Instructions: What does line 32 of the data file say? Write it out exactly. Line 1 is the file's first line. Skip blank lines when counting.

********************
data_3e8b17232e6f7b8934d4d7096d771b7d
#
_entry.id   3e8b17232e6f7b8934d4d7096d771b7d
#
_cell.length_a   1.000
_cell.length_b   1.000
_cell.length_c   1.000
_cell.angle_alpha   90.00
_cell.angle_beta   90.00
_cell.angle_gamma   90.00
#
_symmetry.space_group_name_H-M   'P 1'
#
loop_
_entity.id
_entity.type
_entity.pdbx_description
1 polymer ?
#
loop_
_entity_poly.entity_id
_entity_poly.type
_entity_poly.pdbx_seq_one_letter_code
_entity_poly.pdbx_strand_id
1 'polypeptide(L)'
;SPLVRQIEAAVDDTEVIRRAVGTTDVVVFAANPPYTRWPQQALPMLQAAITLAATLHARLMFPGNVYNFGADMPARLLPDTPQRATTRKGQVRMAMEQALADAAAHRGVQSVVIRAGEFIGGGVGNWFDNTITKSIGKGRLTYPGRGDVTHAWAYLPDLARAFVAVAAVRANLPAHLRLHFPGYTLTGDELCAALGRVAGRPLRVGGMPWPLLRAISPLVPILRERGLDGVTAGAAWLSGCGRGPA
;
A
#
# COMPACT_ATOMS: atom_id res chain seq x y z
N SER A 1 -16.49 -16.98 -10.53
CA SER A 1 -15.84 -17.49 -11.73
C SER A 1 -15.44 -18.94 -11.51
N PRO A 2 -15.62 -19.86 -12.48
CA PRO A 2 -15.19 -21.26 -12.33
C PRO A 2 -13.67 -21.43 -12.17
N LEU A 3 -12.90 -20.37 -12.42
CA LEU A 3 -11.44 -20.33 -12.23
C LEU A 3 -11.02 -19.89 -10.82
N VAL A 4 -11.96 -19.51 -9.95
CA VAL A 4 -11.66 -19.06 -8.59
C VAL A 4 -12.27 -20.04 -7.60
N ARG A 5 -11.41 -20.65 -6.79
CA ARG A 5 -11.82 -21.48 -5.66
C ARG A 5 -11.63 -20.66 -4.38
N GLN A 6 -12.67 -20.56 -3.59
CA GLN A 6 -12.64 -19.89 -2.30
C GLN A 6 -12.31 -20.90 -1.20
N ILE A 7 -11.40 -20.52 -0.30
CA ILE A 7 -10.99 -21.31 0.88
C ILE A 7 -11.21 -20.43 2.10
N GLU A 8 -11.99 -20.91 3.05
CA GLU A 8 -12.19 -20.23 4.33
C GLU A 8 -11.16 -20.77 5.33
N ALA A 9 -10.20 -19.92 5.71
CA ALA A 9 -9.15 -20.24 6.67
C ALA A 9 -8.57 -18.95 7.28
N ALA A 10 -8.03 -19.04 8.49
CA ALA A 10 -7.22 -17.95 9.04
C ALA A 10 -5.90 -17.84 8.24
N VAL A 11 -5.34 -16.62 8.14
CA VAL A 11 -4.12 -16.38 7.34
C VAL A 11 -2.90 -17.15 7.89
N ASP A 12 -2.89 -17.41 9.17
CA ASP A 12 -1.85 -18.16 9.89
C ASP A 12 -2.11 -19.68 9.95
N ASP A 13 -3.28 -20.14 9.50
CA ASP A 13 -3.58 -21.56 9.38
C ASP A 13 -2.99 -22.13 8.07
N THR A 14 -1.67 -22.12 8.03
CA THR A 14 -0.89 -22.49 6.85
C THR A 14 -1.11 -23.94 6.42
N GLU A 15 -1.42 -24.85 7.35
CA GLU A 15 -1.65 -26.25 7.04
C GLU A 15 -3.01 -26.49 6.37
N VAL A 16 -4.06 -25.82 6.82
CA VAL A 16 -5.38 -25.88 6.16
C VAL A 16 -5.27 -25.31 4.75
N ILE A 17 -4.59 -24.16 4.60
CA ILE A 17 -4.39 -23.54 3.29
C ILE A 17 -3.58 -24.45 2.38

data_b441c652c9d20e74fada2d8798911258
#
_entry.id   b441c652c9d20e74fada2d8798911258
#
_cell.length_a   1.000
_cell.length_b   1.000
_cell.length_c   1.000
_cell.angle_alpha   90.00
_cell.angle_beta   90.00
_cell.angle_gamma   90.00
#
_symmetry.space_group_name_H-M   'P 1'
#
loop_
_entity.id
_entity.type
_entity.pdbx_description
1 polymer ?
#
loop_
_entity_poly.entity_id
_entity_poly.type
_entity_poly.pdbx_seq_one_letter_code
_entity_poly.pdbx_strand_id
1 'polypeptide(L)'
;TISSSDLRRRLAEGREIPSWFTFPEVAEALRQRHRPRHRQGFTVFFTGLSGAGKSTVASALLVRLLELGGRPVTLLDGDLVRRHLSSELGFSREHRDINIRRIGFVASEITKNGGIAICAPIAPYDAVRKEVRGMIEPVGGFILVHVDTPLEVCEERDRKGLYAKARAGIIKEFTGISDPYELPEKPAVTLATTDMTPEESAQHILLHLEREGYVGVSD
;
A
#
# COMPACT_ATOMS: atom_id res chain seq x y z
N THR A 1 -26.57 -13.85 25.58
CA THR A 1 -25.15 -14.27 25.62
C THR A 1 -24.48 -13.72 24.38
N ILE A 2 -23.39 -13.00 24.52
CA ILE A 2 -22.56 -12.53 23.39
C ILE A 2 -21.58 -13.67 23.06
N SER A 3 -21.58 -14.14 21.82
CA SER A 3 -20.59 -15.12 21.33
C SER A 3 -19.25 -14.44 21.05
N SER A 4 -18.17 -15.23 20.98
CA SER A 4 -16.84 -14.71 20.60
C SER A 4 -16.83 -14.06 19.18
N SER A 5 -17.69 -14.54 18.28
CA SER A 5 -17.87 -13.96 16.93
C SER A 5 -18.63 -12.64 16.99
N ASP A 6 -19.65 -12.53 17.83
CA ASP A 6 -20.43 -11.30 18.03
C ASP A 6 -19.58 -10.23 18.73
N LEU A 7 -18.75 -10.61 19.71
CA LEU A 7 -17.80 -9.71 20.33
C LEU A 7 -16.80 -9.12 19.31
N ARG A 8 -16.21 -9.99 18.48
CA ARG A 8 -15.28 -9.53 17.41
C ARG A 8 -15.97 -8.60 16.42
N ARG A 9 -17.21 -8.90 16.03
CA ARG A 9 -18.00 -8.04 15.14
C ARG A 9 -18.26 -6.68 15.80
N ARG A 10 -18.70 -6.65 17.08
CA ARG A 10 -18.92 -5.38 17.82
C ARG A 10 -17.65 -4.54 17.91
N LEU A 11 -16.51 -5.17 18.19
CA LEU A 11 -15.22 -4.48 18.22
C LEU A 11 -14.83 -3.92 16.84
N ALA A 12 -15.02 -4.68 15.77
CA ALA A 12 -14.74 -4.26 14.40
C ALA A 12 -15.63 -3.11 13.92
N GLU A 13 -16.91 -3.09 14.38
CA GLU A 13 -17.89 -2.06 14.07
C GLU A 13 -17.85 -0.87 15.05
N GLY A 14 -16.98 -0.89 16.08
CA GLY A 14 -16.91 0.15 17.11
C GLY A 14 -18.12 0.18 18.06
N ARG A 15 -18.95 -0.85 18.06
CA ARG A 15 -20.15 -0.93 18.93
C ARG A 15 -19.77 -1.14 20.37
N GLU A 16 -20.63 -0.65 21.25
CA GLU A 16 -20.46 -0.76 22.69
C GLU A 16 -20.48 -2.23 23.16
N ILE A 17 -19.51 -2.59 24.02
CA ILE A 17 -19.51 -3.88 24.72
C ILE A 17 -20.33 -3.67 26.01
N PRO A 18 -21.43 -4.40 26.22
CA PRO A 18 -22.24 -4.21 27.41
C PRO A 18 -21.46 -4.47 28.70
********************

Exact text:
CA SER A 1 -15.84 -17.49 -11.73